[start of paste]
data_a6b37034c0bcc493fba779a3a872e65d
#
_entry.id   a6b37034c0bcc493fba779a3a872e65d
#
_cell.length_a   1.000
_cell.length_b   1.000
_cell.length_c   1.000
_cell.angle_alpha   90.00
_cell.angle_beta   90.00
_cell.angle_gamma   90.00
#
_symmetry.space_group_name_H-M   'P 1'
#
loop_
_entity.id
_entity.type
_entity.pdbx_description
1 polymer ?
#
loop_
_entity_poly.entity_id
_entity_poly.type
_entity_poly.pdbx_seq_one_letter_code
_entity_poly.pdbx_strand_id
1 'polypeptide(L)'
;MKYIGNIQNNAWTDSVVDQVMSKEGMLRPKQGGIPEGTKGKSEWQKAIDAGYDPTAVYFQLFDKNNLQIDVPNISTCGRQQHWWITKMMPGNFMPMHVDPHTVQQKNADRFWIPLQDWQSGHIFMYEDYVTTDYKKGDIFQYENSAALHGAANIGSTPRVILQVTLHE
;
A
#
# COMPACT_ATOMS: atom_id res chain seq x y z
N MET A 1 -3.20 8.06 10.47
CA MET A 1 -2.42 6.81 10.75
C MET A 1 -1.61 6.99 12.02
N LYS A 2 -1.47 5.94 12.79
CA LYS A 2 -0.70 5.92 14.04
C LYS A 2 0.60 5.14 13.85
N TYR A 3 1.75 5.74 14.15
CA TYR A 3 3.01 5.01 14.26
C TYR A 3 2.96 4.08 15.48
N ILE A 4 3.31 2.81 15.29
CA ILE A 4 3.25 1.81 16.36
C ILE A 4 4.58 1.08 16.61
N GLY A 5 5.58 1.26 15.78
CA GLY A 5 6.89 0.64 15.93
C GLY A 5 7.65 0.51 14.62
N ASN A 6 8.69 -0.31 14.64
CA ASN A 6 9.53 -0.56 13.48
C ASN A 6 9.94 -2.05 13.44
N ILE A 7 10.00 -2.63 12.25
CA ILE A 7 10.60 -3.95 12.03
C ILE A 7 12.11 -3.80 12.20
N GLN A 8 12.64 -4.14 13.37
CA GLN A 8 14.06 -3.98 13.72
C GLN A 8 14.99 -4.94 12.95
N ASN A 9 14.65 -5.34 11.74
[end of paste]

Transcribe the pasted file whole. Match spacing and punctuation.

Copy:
data_a6b37034c0bcc493fba779a3a872e65d
#
_entry.id   a6b37034c0bcc493fba779a3a872e65d
#
_cell.length_a   1.000
_cell.length_b   1.000
_cell.length_c   1.000
_cell.angle_alpha   90.00
_cell.angle_beta   90.00
_cell.angle_gamma   90.00
#
_symmetry.space_group_name_H-M   'P 1'
#
loop_
_entity.id
_entity.type
_entity.pdbx_description
1 polymer ?
#
loop_
_entity_poly.entity_id
_entity_poly.type
_entity_poly.pdbx_seq_one_letter_code
_entity_poly.pdbx_strand_id
1 'polypeptide(L)'
;MKYIGNIQNNAWTDSVVDQVMSKEGMLRPKQGGIPEGTKGKSEWQKAIDAGYDPTAVYFQLFDKNNLQIDVPNISTCGRQQHWWITKMMPGNFMPMHVDPHTVQQKNADRFWIPLQDWQSGHIFMYEDYVTTDYKKGDIFQYENSAALHGAANIGSTPRVILQVTLHE
;
A
#
# COMPACT_ATOMS: atom_id res chain seq x y z
N MET A 1 -3.20 8.06 10.47
CA MET A 1 -2.42 6.81 10.75
C MET A 1 -1.61 6.99 12.02
N LYS A 2 -1.47 5.94 12.79
CA LYS A 2 -0.70 5.92 14.04
C LYS A 2 0.60 5.14 13.85
N TYR A 3 1.75 5.74 14.15
CA TYR A 3 3.01 5.01 14.26
C TYR A 3 2.96 4.08 15.48
N ILE A 4 3.31 2.81 15.29
CA ILE A 4 3.25 1.81 16.36
C ILE A 4 4.58 1.08 16.61
N GLY A 5 5.58 1.26 15.78
CA GLY A 5 6.89 0.64 15.93
C GLY A 5 7.65 0.51 14.62
N ASN A 6 8.69 -0.31 14.64
CA ASN A 6 9.53 -0.56 13.48
C ASN A 6 9.94 -2.05 13.44
N ILE A 7 10.00 -2.63 12.25
CA ILE A 7 10.60 -3.95 12.03
C ILE A 7 12.11 -3.80 12.20
N GLN A 8 12.64 -4.14 13.37
CA GLN A 8 14.06 -3.98 13.72
C GLN A 8 14.99 -4.94 12.95
N ASN A 9 14.65 -5.34 11.74